Travel Governance Council Meeting Updates
The Travel Governance Council (TGC) met May 21. A key agenda item was the Travel Leadership Coalition's (TLC) recommendation as to the future of Centrally Billed Account (CBA) reconciliation files. The council's executive members acknowledged that CBA reconciliation practices are outdated and need to be automated. The council requested that the Program Support Center develop a high-level scope (including initial requirements), project timeline, and cost estimate to adopt the government-wide standard CBA reconciliation data or output file from the E-Gov Travel Service (ETS). The project will require programming of U.S. Department of Health and Human Services' (HHS's) core financial management system consisting of HIGLAS, UFMS, and NBS. Program Support Center (PSC) will initiate the work on July 26, 2019, in efforts to provide an update for the Council's next meeting. The Council also acknowledged the operating divisions' continuing business need for custom CBA reconciliation files, and activities have been undertaken by PSC to continue these services until the government-wide standard is in place. Other items included:
- Status of the Common Configuration and Instance Consolidation Project
- Upcoming Travel Charge Card Management Plan
- FedRooms usage goals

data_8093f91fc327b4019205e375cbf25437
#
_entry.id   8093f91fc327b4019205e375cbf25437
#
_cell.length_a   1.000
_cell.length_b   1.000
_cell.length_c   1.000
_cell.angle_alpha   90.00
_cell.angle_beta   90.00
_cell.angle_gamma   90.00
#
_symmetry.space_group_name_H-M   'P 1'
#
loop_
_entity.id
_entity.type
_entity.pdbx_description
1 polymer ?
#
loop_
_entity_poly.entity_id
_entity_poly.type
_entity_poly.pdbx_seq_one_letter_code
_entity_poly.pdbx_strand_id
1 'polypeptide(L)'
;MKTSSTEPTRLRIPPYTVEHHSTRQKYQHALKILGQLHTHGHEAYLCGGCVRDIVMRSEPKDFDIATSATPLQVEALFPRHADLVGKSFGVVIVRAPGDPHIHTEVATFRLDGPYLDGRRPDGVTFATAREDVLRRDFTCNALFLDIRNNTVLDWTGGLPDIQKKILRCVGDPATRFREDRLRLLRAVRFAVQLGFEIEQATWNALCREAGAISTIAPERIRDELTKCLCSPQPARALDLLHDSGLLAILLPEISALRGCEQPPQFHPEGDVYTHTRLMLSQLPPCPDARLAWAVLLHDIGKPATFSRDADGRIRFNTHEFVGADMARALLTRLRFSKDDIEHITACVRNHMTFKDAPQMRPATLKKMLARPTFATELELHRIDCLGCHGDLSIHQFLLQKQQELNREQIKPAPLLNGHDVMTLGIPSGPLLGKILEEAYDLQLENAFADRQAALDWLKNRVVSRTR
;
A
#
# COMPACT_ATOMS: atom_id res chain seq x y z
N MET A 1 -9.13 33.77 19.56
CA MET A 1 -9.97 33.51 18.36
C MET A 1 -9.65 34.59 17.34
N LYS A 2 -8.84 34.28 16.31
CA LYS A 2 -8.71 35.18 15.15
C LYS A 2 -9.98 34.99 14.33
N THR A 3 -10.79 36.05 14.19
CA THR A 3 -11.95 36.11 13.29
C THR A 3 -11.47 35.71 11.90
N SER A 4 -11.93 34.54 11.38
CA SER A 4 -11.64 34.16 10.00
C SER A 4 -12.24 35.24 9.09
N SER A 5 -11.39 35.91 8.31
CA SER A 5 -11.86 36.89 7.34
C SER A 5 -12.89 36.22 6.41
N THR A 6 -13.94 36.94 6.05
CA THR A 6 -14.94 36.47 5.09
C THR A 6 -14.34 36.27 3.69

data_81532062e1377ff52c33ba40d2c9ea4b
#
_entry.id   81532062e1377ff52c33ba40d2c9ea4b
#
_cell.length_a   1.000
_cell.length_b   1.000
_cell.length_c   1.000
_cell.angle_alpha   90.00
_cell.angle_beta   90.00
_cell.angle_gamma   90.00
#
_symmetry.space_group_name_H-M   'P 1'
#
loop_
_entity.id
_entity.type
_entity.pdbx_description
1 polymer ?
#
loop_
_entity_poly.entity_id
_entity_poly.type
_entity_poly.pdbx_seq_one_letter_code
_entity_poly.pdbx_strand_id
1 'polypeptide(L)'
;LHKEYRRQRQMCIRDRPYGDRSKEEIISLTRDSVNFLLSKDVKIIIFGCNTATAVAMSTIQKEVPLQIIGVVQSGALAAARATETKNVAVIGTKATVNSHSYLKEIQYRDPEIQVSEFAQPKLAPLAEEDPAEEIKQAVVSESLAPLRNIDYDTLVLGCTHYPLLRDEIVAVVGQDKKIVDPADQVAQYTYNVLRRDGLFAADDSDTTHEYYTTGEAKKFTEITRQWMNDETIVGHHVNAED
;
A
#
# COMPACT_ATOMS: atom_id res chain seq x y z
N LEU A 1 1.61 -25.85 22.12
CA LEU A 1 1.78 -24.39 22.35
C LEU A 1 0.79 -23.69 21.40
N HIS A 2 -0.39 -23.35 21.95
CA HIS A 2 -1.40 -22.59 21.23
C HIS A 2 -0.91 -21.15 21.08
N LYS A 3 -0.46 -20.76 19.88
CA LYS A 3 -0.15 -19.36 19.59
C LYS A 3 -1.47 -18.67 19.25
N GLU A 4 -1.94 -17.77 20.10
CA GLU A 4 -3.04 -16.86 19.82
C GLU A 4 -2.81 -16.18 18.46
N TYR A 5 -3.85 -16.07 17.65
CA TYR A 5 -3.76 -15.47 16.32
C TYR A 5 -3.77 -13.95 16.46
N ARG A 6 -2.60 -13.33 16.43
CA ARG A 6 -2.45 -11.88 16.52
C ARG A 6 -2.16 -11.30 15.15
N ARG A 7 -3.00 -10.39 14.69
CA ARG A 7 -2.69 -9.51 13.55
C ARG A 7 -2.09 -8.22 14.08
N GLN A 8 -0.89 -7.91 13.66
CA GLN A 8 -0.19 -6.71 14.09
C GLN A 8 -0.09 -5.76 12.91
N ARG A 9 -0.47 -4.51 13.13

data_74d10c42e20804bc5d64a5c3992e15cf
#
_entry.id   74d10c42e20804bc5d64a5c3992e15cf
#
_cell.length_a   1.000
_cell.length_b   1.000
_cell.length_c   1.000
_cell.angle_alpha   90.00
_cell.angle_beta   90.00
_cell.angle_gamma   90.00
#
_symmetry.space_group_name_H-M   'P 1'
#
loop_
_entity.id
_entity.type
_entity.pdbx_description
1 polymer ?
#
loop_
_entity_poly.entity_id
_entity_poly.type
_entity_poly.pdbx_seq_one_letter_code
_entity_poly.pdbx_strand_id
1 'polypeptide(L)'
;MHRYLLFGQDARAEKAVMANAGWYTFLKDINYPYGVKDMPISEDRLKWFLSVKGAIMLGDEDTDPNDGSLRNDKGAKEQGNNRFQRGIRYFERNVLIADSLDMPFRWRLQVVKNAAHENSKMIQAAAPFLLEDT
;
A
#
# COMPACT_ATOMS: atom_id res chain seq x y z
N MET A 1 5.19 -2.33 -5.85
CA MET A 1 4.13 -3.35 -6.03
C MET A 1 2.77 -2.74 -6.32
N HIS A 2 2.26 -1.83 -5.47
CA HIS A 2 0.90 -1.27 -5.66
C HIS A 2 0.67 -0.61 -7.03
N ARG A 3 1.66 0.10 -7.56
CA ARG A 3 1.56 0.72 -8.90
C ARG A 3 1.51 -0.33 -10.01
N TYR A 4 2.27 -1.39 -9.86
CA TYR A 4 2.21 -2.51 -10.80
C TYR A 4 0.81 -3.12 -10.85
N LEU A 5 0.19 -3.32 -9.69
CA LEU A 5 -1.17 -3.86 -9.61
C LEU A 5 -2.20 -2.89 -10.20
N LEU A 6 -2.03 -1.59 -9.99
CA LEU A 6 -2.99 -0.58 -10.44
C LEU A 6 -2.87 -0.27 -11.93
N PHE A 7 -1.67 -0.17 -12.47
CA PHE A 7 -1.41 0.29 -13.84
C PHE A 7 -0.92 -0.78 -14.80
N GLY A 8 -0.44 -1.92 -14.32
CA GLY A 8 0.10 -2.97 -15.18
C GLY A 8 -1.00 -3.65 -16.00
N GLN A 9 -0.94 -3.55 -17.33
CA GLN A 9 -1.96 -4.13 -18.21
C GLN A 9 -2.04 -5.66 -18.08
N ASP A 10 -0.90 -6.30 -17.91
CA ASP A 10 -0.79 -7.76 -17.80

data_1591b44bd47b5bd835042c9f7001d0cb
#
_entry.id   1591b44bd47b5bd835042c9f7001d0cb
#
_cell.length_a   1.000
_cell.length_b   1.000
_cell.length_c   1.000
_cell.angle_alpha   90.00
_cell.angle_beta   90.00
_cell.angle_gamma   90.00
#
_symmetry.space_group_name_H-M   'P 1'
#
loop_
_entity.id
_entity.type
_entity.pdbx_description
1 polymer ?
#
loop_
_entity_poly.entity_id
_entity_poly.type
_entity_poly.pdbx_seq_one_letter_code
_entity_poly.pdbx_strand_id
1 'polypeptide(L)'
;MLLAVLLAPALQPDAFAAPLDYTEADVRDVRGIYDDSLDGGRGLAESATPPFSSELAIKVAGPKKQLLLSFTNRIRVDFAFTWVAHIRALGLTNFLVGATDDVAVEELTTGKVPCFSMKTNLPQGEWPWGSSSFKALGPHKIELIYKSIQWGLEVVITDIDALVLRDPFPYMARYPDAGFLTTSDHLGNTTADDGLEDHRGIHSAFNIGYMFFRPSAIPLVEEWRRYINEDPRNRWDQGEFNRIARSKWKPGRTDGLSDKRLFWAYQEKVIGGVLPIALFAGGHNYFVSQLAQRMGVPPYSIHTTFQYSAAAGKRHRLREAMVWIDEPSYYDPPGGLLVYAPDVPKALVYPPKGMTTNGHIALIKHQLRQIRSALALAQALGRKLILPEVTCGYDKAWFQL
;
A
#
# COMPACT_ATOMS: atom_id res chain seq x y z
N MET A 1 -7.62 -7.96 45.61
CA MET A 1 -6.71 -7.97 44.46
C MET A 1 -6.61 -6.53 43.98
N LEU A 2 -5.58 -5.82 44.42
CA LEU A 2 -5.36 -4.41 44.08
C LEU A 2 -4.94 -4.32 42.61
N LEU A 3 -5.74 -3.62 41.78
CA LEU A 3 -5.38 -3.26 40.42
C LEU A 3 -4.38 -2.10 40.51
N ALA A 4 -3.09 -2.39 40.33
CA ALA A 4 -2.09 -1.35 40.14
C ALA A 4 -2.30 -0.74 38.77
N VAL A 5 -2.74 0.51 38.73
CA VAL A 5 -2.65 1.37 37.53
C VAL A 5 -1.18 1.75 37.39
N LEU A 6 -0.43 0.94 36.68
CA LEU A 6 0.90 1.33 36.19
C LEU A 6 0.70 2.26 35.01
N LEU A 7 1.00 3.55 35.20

- Annual travel program planning and information exchange
- Travel training
- Key policy interest items and updates
The Council serves as the senior executive-level strategic and guiding body for the HHS's travel program and meets the third Tuesday of every other month. It was established to oversee the travel strategy for HHS and set monitored performance objectives to ensure the HHS travel program remains aligned with government-wide strategies and the President's Management Agenda.
Travel Leadership Coalition Meeting Updates
The Program Support Center (PSC) hosted the U.S. Department of Health and Human Services (HHS) Travel Leadership Coalition (TLC) June 11.
The coalition is the HHS's functional community forum for all matters pertaining to travel. Each operating division (OpDiv) has designated representation for matters requiring a vote; in addition, each OpDiv has a community, or "associates," who provide their expertise on topics of discussion.